Wisconsin Department of Natural Resources

Potentially restorable wetlands

Source: Wisconsin DNR

Date: Last updated 7/2017

Summary: The Potentially Restorable Wetland (PRW) Layer identifies areas across the state of Wisconsin that could potentially be restored to wetland. PRWs are areas that are not currently mapped as wetland, but soil and water pooling data indicate it may be possible to restore them to wetland. The processes and data sets used to identify PRWs are described below. Because it utilizes existing data sets of varying currency and quality, field verification of mapped PRWs is highly recommended.

Synopsis: This polygon data set is derived, in part, from the following GIS layers: the federal Natural Resources Conservation Service Soil Survey Geographic Database (SSURGO), a Compound Topographic Index (CTI) – a surface water pooling layer derived from the statewide 10-meter digital elevation model, Wisconsin’s 1:24,000-scale hydrography, the Wisconsin Wetlands Inventory (WWI), the Wetland Restoration Tracking Database (WRTD), the Wisconsin land cover version 2 (WISCLAND 2), Wisconsin’s Ecological Landscapes, and Wisconsin Department of Transportation (WisDOT). All existing wetlands mapped on the WWI, recently restored wetlands from the WRTD, urban areas from WISCLAND 2, and roads and active railroad corridors from WisDOT are eliminated from consideration. Two hydric soil fields in the SSURGO database (% Hydric and Potential Wetland Soil Landscape) are used to identify whole soil map units as potentially restorable. If the unit is >75% hydric, the whole unit is considered PRW, while map units with 1% -74% hydric inclusions are investigated further using PWSL values and the CTI raster layer. Polygons with PWSL values between 1 and 80 or "null" are investigated using the CTI raster data. CTI dimensionless flow accumulation values of 10 or greater* are used to identify additional areas as potentially restorable. Further refinements based on size and landscape position are made to identify additional polygons as "contributing areas" and "PRW less than 0.5 acres."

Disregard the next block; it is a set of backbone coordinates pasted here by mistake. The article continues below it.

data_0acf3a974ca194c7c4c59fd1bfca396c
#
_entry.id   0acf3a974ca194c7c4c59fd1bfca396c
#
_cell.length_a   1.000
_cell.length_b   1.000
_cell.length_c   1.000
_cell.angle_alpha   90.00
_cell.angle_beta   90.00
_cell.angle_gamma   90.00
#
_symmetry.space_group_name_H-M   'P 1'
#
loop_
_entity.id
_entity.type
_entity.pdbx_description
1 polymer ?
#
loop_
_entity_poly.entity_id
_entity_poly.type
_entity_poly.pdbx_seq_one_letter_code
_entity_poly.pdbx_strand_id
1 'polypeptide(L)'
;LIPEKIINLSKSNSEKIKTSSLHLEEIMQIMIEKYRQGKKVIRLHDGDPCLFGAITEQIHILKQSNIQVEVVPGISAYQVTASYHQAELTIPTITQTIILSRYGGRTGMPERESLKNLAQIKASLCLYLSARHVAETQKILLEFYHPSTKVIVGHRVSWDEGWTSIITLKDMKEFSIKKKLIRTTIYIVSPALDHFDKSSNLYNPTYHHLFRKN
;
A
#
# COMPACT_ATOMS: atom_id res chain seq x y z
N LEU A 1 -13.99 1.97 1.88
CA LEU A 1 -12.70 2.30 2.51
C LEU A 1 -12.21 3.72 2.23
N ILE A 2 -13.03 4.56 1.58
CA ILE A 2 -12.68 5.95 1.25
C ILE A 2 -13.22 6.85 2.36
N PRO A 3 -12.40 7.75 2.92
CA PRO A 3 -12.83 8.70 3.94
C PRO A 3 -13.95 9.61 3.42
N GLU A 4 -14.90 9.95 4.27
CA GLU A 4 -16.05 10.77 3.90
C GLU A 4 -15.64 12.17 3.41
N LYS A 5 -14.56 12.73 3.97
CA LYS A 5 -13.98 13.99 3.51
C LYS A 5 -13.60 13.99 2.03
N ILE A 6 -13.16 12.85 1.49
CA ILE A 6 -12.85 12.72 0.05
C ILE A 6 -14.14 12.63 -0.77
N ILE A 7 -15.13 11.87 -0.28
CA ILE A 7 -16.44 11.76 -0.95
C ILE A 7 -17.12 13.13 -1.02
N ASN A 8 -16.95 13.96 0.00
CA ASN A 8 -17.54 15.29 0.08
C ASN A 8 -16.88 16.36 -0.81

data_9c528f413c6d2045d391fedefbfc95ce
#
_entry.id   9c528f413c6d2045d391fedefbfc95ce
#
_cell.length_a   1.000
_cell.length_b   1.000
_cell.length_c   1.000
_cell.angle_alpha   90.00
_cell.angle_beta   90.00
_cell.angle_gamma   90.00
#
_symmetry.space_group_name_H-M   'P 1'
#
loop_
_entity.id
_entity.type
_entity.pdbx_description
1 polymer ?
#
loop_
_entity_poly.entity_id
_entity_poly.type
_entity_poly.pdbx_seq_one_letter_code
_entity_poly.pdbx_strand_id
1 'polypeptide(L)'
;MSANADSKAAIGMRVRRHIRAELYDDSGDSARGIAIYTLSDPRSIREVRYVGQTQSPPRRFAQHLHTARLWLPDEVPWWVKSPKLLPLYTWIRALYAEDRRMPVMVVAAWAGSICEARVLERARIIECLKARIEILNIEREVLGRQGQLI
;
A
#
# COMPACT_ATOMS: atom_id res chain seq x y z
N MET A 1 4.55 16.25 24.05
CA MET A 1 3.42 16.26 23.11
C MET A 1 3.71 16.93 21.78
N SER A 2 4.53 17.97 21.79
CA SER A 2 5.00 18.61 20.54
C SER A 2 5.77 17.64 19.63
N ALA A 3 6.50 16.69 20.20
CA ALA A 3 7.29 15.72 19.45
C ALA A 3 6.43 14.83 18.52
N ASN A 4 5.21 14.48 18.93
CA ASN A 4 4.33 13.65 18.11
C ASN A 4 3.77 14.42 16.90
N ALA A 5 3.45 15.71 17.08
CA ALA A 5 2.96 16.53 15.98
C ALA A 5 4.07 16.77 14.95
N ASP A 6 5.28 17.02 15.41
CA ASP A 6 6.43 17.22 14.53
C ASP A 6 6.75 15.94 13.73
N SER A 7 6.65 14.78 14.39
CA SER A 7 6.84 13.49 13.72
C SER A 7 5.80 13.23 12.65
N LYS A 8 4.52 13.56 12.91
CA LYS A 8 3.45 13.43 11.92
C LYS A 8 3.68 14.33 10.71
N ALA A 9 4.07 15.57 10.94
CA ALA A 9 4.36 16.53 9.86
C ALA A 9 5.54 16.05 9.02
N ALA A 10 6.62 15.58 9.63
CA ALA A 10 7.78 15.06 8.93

Creation Process: The selecting fields for soil map units are Percent Hydric and PWSL. All polygons that were greater or equal to 75% hydric were automatically selected for consideration and named "Hydric Polygons." Additionally, soil polygons that had a Percent Hydric value from 1% - 74% were also selected, and all polygons that were not in these two sets but had a PWSL value between 1 - 80 or "null" were also selected and named "Pre-CTI" to be used as the selection layer for the CTI process. All duplicate polygons were then removed, leaving behind unique soil units for consideration.

"Pre-CTI" cells (10m) with CTI values of 10 or greater* were selected and converted to polygons. Then the polygons were simplified and a minimum area threshold of .09 acres was chosen to create the "CTI Polygon" layer. This output was then intersected with the selected Soil Units to reattach the tabular attributes.

The "Hydric Polygon" and the "CTI Polygon" layers were merged to create the "Pre-PRW" layer. From this layer the existing wetlands (the WWI), other surface waters (the 24K Hydrolayer) and recently restored wetlands (the WRTD) were erased and polygons less than 0.1 A were discarded. The result is the final "PRW Layer." Within this layer two additional classes of PRW were created. "Urbanized" was created by extracting urban areas (WISCLAND 2), roads, and active railroad corridors (WisDOT), labelling them as "Urbanized" and reinserting them into the PRW layer. Polygons less than 0.5 A were labelled as "Less than 0.5 A."

A separate class, now labelled as "Contributing Area,"** was created by selecting completely non-hydric (0%) soil units and further selecting areas immediately adjacent to existing wetlands or PRWs that have CTI values 10 or greater*.

* Where the CTI values are concerned it was found, independent of confirmation by efforts in Texas and Minnesota, that value threshold is somewhere between 9.7 and 9.9 depending on topography, soil composition, and exposed bedrock. Where the CTI is used in the process the value of 9.9 was reclassified into the value of 10. In addition it was found that a value of 12 was needed to more accurately reflect current water conditions where sand was the chief component of the Ecological Landscape. In addition it was found that a CTI threshold value of 12 where soils were predominantly sandy more accurately reflects water pooling conditions. Therefore a threshold of 12 was used for Wisconsin’s Ecological Landscapes with "Sand" in their name: Northwest Sands, Northeast Sands, Central Sands and Central Sand Hills.

** This term is currently being revisited, and while technically correct, interferes with a current legal definition.

Interpreting the identify report

MUKEY: The NRCS SSURGO soil mapping unit key. See the NRCS Wisconsin Soils or Wetland Indicator Soils layers for soil unit name and description.

PRW code: Shows the determination of the PRW. This determination is based on the best available data as of 2015. Polygons smaller than 0.5 acres will be "Less than 0.5 Acres". The remainder will be "PRW".

Acreage: The acreage of the polygon.

Related or Program Links:

For more information on the creation of this data layer, please visit the report at Assessment reports and maps